Many people are unaware that others are using information services to make decisions about them. If data in a company's file comes from inaccurate public records or has been inaccurately transcribed, a consumer could be harmed.5
A statistical insight has to be taken into this universal crisis in order to go ahead with the designing.
1. Hine, Christine and Juliet Eve (1998). Privacy in the marketplace. The Information Society 14(4):253-262.
2. Beyond Concern: Understanding Net Users' Attitudes About Online Privacy <http://www.research.att.com/projects/privacystudy/>
3. Ackerman, Mark S. and Lorrie Cranor. Privacy Critics: UI Components to Safeguard Users’ Privacy. Proceedings of the ACM Conference on Human Factors in Computing Systems (CHI'99), short papers (v.2.), in press.
4. Milne, George R. and Maria-Eugenia Boza (September 1998). Trust and Concern in Consumers' Perceptions of Marketing Information Management Practices. Marketing Science Institute Working Paper Report No. 98-117.
5. Industry Responds To Online Community's Outrage Over Widespread Availability Of Personal Information ,Center for Democracy and Technology <http://www.cdt.org/privacy/issues/pii/971218industry.shtml>
92.9% of the sites were collecting personally identifiable information1.
48% said they would be more likely to provide it if there was a law that prevented the site from using the information for any purpose other than processing the request2.
Excerpt from an online poll website3:
Have you personally ever been the victim of what you felt was an improper invasion of privacy, online or elsewhere?
Have been victim 25%
Have not been victim 75%
Registering At Sites 4
Four in five -- 82% -- are not at all comfortable with online activities being merged with personally identifiable information, such as "your income, driver's license, credit data, and medical status."
Customer Attitude towards information collection3:
Respondents were consistently less comfortable allowing a child to provide each of these types of information than they would be providing it themselves, with the biggest differences reported in the number of respondents who said they were always or usually comfortable with a child providing email address (16%) and age (14%).
Source: AT&T Research, April 14, 1999 <http://www.research.att.com/resources/trs/TRs/99/99.4/99.4.3/report.htm>
Source: BW/HARRIS POLL: ONLINE INSECURITY SURVEY of 999 adults, including 408 online users, conducted Feb. 18-23, 1998 for Business Week by Louis Harris & Associates Inc. and Alan Westin, publisher of Privacy & American Business. http://www.businessweek.com/1998/11/b3569107.htm
Source: Graphic, Visualization & Usability Center's (GVU) 6th WWW User Survey, <http://www.cc.gatech.edu/gvu/user_surveys/survey-10-1996.
Technologies designed to meet the information needs of government and business and have effectively deprived private individuals of the power to control their personal information. In addition to facilitating the collection of detailed personal data, communication technologies have enabled collectors to share data between themselves for a wide range of purposes.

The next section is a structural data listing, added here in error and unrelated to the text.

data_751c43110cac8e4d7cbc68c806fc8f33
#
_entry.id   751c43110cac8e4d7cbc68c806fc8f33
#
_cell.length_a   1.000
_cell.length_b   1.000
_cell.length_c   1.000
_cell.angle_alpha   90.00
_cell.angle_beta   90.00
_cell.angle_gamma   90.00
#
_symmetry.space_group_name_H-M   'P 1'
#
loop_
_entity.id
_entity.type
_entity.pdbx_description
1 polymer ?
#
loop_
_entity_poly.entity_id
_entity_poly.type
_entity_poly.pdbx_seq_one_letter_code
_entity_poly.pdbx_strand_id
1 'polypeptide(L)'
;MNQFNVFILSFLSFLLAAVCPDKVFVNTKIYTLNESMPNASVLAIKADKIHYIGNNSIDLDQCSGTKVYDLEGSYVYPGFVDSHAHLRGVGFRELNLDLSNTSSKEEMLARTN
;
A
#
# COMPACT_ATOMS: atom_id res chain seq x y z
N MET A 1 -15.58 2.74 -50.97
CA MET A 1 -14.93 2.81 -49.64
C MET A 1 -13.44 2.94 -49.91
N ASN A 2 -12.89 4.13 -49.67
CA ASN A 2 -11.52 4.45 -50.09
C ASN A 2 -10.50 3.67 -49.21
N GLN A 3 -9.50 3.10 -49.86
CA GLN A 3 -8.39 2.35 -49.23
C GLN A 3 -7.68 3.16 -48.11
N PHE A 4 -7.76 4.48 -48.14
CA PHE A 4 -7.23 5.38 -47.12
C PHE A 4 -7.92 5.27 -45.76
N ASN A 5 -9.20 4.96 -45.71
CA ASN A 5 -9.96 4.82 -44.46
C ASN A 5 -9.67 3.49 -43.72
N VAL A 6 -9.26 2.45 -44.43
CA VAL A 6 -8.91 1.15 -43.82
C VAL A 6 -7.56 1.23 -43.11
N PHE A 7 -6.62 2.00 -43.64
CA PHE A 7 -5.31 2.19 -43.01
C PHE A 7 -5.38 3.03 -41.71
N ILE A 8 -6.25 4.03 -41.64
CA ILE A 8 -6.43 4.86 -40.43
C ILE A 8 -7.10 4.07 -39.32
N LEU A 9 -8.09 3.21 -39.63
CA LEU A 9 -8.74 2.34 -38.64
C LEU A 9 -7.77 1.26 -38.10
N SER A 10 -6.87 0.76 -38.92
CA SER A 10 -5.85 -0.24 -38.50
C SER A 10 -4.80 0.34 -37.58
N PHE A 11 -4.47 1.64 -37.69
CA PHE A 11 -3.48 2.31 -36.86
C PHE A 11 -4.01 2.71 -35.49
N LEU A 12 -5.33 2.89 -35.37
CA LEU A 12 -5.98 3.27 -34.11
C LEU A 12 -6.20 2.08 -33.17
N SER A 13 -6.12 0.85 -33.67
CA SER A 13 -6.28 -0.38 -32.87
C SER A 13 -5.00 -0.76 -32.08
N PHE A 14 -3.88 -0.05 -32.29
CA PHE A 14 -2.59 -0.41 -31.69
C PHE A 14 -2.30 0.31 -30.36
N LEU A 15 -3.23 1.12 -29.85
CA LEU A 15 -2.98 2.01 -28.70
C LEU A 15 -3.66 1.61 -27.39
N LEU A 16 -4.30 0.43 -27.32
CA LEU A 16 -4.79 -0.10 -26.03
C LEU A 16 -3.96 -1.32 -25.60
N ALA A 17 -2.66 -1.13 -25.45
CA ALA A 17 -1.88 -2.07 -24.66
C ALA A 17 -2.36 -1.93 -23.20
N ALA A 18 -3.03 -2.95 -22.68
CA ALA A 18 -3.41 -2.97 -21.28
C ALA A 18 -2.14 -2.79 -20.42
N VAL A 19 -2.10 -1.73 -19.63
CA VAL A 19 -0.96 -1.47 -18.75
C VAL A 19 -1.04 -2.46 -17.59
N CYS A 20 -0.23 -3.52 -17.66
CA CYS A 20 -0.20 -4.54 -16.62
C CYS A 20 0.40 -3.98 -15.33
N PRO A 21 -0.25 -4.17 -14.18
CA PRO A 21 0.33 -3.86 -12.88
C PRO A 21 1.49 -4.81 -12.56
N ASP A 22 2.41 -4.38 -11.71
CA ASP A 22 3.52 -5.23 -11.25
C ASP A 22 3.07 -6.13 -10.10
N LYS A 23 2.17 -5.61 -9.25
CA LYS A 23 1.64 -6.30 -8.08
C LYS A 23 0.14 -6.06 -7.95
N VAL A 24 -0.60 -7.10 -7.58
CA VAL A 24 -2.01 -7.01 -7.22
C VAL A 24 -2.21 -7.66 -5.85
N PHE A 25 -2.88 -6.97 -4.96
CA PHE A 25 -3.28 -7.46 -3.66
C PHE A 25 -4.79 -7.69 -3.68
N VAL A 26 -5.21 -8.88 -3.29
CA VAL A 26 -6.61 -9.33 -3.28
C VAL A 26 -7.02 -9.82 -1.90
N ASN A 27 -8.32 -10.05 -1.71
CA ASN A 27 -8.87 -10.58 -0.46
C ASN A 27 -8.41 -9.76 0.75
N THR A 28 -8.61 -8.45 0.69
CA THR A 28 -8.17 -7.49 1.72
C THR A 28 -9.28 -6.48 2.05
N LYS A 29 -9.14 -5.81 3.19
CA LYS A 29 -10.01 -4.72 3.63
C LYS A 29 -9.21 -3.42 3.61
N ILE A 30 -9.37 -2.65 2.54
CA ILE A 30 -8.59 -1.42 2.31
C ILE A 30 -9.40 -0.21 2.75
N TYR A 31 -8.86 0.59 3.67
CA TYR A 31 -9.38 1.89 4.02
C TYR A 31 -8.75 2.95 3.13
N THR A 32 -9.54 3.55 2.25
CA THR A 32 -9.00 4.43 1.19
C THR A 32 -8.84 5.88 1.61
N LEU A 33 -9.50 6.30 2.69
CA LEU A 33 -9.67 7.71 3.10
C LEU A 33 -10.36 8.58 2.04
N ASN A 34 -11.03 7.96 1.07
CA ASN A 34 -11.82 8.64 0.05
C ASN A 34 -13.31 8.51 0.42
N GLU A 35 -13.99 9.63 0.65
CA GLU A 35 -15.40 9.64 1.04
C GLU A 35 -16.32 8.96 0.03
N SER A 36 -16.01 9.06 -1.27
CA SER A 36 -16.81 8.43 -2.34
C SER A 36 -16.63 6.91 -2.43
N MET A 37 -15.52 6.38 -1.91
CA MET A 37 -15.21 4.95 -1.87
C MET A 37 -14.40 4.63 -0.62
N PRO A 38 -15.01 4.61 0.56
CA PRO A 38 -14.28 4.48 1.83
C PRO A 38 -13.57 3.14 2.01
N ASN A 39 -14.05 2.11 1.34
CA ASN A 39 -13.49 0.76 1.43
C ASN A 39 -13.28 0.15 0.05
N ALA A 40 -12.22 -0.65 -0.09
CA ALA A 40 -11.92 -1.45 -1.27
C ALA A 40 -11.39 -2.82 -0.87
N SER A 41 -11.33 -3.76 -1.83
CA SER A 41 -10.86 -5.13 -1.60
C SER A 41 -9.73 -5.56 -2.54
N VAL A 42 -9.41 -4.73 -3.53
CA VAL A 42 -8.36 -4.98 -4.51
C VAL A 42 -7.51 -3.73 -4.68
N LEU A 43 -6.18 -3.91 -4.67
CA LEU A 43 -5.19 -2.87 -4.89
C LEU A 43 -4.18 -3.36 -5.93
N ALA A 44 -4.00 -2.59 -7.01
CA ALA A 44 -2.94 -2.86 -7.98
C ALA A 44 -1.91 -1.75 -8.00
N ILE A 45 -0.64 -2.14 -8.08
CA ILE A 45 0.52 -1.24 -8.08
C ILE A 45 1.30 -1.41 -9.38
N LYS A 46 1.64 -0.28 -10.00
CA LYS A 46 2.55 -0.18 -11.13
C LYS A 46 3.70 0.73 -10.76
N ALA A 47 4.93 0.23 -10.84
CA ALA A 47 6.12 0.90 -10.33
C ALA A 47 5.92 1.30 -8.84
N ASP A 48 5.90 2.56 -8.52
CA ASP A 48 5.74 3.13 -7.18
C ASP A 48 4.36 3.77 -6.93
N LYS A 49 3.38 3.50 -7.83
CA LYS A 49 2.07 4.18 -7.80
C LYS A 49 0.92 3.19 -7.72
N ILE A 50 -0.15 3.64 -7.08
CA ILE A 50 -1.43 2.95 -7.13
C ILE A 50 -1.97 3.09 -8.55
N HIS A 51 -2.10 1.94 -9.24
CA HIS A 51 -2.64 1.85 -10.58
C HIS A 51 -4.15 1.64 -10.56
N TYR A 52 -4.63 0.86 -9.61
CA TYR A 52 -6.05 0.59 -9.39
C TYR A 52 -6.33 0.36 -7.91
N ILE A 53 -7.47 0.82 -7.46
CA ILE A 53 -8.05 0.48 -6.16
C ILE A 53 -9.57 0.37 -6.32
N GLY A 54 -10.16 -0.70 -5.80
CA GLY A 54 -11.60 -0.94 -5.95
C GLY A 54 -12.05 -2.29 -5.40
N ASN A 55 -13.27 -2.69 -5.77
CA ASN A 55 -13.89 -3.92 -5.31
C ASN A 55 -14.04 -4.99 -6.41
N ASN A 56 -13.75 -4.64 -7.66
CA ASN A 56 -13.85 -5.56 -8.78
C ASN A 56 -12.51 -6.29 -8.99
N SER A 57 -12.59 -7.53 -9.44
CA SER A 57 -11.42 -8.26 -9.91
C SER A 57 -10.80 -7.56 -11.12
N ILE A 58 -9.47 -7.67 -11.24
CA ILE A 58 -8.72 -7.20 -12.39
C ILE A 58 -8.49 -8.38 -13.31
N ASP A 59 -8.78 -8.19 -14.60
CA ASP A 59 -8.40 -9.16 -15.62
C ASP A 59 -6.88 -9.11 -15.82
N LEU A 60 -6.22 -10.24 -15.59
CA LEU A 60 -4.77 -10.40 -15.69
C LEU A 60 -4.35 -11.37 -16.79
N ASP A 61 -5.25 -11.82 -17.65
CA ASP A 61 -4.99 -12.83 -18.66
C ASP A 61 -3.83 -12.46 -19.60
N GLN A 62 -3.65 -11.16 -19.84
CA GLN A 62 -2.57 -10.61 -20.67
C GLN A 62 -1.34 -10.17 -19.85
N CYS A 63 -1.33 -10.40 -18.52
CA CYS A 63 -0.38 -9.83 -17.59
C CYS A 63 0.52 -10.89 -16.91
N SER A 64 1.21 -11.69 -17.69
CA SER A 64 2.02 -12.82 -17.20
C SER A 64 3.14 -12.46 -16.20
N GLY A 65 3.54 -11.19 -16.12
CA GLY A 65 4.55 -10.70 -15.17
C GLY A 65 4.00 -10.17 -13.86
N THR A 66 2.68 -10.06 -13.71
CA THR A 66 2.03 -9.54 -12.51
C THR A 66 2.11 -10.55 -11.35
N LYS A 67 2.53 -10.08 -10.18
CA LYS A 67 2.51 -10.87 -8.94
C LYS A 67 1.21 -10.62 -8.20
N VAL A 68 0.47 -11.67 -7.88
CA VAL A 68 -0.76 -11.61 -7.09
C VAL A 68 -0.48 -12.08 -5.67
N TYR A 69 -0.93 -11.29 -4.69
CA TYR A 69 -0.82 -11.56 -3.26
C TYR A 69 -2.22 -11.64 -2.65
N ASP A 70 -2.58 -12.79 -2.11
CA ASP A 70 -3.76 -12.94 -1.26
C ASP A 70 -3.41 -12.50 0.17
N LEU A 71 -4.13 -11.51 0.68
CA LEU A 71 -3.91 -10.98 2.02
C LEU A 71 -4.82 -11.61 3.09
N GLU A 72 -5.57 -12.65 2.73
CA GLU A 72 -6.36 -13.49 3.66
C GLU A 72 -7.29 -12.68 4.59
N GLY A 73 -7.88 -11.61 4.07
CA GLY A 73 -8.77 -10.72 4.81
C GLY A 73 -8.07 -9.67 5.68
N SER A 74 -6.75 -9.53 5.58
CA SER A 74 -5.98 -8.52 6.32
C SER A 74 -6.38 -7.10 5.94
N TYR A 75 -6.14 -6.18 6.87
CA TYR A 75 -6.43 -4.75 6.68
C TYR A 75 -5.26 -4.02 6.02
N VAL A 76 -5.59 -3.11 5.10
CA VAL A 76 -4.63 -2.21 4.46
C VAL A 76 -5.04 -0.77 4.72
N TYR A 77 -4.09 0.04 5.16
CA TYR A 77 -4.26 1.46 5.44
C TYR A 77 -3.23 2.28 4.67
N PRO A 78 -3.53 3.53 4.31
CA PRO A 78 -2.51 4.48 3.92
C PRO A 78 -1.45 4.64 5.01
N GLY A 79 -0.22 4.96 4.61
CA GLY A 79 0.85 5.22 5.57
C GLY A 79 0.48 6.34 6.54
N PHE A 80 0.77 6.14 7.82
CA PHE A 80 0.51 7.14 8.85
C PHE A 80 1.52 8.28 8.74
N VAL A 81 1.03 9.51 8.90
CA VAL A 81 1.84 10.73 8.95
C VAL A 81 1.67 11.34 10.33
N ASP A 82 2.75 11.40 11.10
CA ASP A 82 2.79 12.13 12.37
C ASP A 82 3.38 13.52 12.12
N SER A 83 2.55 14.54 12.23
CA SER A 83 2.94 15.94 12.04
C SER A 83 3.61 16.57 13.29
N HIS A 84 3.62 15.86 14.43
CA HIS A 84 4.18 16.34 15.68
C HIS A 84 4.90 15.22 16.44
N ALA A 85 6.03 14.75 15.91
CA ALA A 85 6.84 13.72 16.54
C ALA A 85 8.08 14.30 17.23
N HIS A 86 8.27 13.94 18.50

Platform for Privacy Preferences Project (P3P)1
On June 21, 2000, major Internet companies offered the first public demonstration of a new generation of Web-browsing software designed to give users more control over their personal information online. The new products are based on the Platform for Privacy Preferences Project (P3P), a set of software-writing guidelines developed by the World Wide Web Consortium (W3C), the standard-setting body for the Web.
P3P is designed to provide Internet users with a clear understanding of how personal information will be used by a particular Web site. Web site operators will be able to use the P3P language to explain their privacy practices to visitors.
Proxies and Firewalls
Proxies and firewalls are barriers between a computer and the Internet. Communications are only allowed under certain circumstances and certain types of communications can be blocked entirely.
The private sector has developed Internet tools that strip out personal information in order to protect user privacy.
National laws may be insufficient, on their own, to provide citizens with privacy protections across borders. Various international bodies, including the European Union and the Organization for Cooperation and Development, have developed privacy rules.
In late 1980, the Organization for Economic Cooperation and Development issued a set of privacy guidelines. Albeit broad, the OECD guidelines set up important standards for future governmental privacy rules. These guidelines, while not enforceable, have influenced international agreements, national laws, and self-regulatory policies.
Online Privacy Alliance (OPA)
The OPA, a group of more than 80 global corporations and associations, is committed to lead and support self-regulatory initiatives that create an environment of trust and that foster the protection of individuals' privacy online and in electronic commerce. The OPA identifies and advances online privacy policies across the private sector, supports the development and use of self-regulatory enforcement mechanisms and activities, as well as user empowerment technology tools designed to protect individuals' privacy, and supports compliance with and strong enforcement of applicable laws and regulations.
Network Advertisers Initiative (NAI)